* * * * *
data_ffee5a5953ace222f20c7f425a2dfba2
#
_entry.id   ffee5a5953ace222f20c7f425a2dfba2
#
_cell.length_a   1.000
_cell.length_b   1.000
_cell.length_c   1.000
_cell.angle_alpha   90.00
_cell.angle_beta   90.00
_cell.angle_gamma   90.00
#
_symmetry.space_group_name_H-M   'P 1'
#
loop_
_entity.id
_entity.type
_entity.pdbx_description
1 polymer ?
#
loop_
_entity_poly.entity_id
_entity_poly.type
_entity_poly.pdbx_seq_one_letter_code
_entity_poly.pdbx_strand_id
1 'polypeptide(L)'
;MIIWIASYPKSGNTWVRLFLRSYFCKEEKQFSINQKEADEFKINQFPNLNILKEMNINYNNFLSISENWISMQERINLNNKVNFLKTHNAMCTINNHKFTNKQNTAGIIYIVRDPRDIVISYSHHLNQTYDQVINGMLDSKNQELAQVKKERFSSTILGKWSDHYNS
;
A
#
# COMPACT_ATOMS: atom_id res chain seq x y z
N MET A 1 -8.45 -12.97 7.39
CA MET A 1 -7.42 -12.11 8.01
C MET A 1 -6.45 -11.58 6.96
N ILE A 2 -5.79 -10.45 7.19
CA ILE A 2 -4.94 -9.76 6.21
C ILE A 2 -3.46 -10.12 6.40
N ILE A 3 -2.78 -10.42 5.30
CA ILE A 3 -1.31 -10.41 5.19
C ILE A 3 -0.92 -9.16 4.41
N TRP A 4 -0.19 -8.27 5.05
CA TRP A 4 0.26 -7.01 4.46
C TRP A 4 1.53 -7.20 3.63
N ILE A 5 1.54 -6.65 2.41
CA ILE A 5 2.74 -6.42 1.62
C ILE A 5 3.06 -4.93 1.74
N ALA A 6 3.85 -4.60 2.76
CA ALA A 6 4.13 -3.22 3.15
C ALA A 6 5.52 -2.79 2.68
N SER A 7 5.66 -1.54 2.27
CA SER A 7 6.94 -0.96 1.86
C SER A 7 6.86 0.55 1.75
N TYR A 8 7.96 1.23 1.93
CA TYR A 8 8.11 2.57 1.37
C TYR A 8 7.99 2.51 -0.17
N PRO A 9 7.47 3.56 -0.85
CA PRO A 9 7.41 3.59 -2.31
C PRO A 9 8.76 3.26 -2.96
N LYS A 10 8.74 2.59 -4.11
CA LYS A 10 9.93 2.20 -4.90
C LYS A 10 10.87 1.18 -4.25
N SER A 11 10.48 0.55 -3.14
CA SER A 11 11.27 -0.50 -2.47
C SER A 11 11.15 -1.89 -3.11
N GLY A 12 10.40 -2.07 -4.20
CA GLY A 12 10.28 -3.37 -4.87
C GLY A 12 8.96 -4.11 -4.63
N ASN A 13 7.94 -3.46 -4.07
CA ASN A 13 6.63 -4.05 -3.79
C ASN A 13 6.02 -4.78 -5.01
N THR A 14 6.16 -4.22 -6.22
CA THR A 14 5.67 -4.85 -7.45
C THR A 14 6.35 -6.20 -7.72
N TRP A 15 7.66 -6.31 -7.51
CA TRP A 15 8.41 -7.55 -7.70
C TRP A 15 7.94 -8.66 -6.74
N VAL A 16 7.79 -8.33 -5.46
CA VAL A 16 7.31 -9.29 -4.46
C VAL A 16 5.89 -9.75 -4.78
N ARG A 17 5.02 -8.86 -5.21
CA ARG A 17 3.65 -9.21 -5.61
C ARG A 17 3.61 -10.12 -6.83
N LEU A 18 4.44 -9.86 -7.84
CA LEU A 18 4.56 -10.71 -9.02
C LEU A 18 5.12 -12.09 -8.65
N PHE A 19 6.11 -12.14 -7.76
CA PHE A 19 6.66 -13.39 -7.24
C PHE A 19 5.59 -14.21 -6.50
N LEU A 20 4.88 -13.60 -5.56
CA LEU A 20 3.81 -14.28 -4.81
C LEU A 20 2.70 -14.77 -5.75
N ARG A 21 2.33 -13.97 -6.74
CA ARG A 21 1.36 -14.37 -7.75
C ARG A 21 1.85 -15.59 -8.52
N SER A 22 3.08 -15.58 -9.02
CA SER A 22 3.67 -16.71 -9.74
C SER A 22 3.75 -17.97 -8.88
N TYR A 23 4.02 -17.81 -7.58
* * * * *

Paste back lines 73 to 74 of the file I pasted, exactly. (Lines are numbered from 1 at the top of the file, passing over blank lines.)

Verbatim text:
N TRP A 15 7.66 -6.31 -7.51
CA TRP A 15 8.41 -7.55 -7.70